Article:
of late Smt. Hashmatunnisa Begum could be taken in.
The judgment and decree obtained by late Sri Jai
Narayan Misra against late Smt. Hashmatunnisa Begum,
in pursuance of partnership deed dated 14.04.1982,
cannot bind the legal representatives of late Smt.
Hashmatunnisa Begum, as such, decree is not
executable against them. The legal representatives
of late Smt. Hashmatunnisa Begum are not the
partners of the original partnership deed dated
14.04.1982. When such legal representative are not
parties to the contract, such contract cannot confer
rights or impose obligations arising under it on any
third party, except parties to it. No one but the

parties to the contract can be entitled under it or
born by it. Such principle is known as ‘Privity of
Contract’. When the partnership stands dissolved by
operation of law under Section 42(c) of the Indian
Partnership Act, 1932, the question of execution in
pursuance of the decree does not arise. There cannot
be any contract unilaterally without acceptance and
agreement by the legal heirs of the deceased
partner. If there are any clauses in the agreement,
entered into between the original partners, against
the third parties, such clauses will not bind them,
such of the clauses in the partnership deed, which
run contrary to provisions of Indian Partnership
Act, 1932, are void and unenforceable. Such clauses
are also opposed to public policy.
REPORTABLE
IN THE SUPREME COURT OF INDIA
CIVIL APPELLATE JURISDICTION
CIVIL APPEAL NO.3311 OF 2015

S.P. Misra Vs  Mohd. Laiquddin Khan 

Coram:
R.Subhash Reddy,J.
Dated: October 18,2019
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Whether court should dismiss complaint for dishonour of cheque if cheque amount is more than amount due?

 However, the learned Trial Court found contradiction in the
number of cartons in the complaint as well as in the statement of
the appellant. It was found that the cheque amount is more than
the amount allegedly due on the date when cheque was
presented, therefore, the complaint was dismissed. It held that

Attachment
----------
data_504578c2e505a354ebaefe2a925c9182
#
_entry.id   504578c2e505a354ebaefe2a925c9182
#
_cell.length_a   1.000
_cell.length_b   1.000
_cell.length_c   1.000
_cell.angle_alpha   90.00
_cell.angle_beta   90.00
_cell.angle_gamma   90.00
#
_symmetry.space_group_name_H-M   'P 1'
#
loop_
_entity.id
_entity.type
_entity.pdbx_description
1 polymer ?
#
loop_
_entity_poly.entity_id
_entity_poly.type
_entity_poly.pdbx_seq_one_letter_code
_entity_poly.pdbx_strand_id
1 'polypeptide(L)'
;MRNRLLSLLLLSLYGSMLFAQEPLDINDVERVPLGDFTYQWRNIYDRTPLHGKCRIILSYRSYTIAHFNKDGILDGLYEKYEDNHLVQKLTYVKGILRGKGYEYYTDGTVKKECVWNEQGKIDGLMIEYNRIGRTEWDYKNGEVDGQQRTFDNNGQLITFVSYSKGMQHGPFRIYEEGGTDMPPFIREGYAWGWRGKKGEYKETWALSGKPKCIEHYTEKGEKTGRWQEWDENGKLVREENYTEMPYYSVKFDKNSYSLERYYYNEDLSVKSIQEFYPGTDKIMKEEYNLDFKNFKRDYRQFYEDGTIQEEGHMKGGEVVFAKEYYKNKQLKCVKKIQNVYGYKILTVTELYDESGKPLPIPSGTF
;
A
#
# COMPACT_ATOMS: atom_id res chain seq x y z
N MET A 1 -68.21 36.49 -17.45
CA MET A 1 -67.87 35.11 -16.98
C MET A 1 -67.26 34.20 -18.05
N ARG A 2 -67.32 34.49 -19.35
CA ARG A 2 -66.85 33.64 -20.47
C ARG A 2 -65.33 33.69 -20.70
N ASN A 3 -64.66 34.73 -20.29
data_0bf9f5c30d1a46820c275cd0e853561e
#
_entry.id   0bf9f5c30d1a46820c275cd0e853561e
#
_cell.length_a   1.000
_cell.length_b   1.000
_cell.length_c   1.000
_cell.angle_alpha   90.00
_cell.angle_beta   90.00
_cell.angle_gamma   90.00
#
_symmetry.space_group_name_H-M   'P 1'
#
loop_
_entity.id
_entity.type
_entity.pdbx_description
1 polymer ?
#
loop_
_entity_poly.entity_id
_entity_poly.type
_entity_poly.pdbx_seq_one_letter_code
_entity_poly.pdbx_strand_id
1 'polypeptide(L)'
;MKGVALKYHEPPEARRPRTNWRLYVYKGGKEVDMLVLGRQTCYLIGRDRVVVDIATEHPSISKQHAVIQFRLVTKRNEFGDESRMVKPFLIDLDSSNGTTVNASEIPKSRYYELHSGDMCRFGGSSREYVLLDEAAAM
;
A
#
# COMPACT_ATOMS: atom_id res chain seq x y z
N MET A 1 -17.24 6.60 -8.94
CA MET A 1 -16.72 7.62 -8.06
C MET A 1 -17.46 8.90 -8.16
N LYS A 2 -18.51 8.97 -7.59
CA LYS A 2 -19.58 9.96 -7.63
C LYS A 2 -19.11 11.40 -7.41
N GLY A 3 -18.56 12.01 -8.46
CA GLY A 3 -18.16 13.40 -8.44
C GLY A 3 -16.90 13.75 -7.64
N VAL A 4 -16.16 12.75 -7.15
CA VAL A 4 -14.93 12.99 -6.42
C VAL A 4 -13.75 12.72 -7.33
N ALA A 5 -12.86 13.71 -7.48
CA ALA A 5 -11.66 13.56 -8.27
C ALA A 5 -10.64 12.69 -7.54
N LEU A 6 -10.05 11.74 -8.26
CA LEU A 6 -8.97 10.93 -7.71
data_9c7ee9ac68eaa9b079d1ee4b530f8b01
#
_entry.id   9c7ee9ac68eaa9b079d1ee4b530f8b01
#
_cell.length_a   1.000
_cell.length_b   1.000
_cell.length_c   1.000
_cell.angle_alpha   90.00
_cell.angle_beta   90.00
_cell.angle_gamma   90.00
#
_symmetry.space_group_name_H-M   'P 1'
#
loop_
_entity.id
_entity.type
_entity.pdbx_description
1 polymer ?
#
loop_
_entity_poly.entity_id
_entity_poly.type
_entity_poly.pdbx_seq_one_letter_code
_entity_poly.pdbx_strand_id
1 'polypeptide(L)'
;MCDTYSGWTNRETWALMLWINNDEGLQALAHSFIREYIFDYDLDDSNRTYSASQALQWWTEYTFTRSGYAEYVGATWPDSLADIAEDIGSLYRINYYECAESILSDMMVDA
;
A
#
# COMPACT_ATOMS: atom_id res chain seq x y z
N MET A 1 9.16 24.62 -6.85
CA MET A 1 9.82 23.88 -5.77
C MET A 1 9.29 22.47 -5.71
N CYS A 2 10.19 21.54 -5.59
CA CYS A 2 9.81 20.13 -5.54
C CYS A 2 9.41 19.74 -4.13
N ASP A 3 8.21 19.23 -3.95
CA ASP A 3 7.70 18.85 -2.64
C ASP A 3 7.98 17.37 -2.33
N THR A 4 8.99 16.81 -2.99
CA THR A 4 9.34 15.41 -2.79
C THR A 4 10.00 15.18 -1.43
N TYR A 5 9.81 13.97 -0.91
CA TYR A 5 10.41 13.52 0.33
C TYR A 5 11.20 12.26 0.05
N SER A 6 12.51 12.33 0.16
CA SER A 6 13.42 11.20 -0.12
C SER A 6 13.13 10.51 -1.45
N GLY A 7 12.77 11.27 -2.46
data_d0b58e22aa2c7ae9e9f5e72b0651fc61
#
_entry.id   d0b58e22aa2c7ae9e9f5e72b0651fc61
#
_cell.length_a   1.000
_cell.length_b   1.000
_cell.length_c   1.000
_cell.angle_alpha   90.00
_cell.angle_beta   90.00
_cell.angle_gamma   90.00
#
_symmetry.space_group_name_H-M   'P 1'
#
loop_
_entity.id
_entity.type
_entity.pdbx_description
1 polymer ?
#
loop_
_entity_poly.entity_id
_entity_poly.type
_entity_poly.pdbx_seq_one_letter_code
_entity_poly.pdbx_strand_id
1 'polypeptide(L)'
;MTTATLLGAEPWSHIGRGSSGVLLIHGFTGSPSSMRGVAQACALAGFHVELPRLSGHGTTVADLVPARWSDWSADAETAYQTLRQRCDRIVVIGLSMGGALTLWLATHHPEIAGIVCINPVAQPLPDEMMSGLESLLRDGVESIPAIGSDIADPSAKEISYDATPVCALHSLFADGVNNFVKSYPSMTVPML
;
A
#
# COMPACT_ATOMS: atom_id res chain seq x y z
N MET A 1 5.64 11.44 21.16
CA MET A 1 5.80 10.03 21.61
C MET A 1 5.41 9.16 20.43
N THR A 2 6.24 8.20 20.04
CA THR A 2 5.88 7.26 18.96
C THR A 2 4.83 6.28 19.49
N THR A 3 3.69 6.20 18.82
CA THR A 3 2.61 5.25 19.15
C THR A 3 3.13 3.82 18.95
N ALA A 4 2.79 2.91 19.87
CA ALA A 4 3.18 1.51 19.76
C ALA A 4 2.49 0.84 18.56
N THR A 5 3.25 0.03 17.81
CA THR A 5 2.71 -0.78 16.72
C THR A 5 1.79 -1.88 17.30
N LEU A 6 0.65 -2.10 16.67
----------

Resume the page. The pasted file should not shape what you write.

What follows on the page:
there are three different versions as to the number of apple
cartons, therefore, the alleged amount would have been less than
the amount claimed by the complainant.

Once the agent of the respondent has admitted the settlement of
due amount and in absence of any other evidence the Trial Court

or the High Court could not dismiss the complaint only on account
of discrepancies in the determination of the amount due or oral
evidence in the amount due when the written document
crystalizes the amount due for which the cheque was issued.
28. The accused has failed to lead any evidence to rebut the statutory
presumption, a finding returned by both the Trial Court and the
High Court. Both Courts not only erred in law but also committed
perversity when the due amount is said to be disputed only on
account of discrepancy in the cartons, packing material or the rate
to determine the total liability as if the appellant was proving his
debt before the Civil Court. Therefore, it is presumed that the
cheques in question were drawn for consideration and the holder
of the cheques i.e., the appellant received the same in discharge
of an existing debt. The onus, thereafter, shifts on the accusedappellant
to establish a probable defence so as to rebut such a
presumption, which onus has not been discharged by the
respondent.
29. Learned counsel for the respondent has referred to the judgment
reported in M. S. Narayana Menon v. State of Kerala 9 (2006) 6 SCC 39 that evidence adduced by the complainant can be relied upon to rebut
the presumption of consideration. However, said judgment has no
applicability to the facts of the present case as the Trial Court has
found that the presumption is not rebutted but still the Trial Court

dismissed the complaint for the reason that the appellant has
failed to prove the amount mentioned in the cheque as due
amount. Once the cheque is proved to be issued it carries
statutory presumption of consideration. Then the onus is on the
respondent to disprove the presumption at which the respondent
has miserably failed.
30. In Kumar Exports evidence to rebut the presumption was led and
accepted by the Court. In these circumstances, it was held that
the burden shifts back to the complainant and the presumption
under the Act will not again come to his rescue. However, in the
present case, the presumption of consideration has not been
rebutted by the respondent even on the basis of the evidence laid
by the appellant. The difference in the number of cartons supplied
or the rate charged is not relevant when the accounts were settled
in writing to rebut the presumption of consideration of issuance of
a cheque.
REPORTABLE
IN THE SUPREME COURT OF INDIA
CRIMINAL APPELLATE JURISDICTION
CRIMINAL APPEAL NO. 1545 OF 2019

UTTAM RAM  Vs DEVINDER SINGH HUDAN 

HEMANT GUPTA, J.

Dated:OCTOBER 17, 2019.